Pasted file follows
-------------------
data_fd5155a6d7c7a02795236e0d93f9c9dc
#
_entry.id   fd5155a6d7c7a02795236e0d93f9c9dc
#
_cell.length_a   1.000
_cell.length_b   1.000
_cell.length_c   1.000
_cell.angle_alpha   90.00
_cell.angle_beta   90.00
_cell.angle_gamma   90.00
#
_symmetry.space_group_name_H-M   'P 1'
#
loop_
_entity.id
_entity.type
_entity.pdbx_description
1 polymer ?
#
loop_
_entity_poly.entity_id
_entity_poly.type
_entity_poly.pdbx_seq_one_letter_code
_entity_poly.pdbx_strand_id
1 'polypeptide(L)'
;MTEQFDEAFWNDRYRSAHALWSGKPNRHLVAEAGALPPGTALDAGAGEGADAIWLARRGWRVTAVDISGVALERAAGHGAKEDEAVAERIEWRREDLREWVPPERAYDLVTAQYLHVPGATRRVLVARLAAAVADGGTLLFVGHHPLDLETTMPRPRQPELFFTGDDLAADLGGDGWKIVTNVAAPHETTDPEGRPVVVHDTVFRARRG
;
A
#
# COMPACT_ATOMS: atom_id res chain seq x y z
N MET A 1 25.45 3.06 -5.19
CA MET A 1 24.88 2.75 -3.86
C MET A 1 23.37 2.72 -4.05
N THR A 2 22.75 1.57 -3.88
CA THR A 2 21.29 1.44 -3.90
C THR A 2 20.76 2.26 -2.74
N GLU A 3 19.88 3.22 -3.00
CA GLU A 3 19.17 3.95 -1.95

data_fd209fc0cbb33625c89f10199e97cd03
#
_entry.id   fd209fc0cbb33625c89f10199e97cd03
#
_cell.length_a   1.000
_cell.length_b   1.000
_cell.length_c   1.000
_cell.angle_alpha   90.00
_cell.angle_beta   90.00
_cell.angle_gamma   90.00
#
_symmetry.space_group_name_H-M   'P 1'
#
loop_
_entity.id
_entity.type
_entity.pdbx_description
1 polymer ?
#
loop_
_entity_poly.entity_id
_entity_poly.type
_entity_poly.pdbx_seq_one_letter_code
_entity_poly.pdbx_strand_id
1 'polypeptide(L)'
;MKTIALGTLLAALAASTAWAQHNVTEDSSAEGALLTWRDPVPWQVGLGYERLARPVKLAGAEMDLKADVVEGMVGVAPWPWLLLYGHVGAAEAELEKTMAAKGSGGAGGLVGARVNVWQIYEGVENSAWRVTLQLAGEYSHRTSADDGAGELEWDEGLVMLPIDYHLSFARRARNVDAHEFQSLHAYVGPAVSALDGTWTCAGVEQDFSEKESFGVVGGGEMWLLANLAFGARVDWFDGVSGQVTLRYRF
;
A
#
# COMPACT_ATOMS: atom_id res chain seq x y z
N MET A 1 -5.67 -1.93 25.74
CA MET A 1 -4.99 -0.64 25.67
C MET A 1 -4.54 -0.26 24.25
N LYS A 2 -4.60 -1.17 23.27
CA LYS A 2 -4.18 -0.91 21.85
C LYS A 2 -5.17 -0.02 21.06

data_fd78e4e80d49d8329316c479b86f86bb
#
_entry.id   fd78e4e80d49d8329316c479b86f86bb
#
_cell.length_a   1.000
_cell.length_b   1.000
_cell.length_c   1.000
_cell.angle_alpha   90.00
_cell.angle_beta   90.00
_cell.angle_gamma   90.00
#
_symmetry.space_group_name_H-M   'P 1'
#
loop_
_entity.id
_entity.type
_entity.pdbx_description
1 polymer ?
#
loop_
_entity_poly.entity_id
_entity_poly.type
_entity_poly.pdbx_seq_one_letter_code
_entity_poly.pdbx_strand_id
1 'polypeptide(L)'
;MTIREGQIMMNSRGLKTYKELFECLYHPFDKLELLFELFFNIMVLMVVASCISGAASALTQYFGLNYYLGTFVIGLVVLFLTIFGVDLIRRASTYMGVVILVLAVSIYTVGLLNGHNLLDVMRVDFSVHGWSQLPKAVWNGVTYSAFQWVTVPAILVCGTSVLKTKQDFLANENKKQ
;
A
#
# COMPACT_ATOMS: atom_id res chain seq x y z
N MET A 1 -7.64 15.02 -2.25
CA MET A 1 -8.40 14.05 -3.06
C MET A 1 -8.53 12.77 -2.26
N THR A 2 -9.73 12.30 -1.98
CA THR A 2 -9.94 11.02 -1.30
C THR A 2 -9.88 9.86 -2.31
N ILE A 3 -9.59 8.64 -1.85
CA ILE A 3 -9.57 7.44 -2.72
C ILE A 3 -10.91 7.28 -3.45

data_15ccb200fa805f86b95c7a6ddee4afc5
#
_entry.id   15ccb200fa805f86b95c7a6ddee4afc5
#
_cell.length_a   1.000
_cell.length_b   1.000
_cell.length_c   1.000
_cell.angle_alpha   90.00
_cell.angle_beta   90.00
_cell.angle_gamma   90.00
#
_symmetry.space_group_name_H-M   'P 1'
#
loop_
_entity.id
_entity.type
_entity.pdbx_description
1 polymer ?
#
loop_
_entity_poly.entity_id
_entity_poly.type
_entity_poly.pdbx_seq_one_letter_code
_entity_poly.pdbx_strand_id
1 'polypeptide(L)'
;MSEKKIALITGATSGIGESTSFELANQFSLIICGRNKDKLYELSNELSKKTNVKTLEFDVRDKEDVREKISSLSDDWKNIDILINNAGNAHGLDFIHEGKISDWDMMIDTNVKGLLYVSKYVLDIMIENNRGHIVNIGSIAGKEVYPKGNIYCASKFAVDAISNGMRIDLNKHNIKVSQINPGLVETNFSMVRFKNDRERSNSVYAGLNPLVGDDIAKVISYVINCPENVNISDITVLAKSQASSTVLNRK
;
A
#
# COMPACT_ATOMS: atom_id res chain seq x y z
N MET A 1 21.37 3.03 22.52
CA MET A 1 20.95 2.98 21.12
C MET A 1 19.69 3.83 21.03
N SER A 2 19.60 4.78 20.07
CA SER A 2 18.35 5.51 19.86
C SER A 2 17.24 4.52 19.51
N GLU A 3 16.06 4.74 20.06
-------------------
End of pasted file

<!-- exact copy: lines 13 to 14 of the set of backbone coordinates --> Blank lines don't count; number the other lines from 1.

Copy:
#
loop_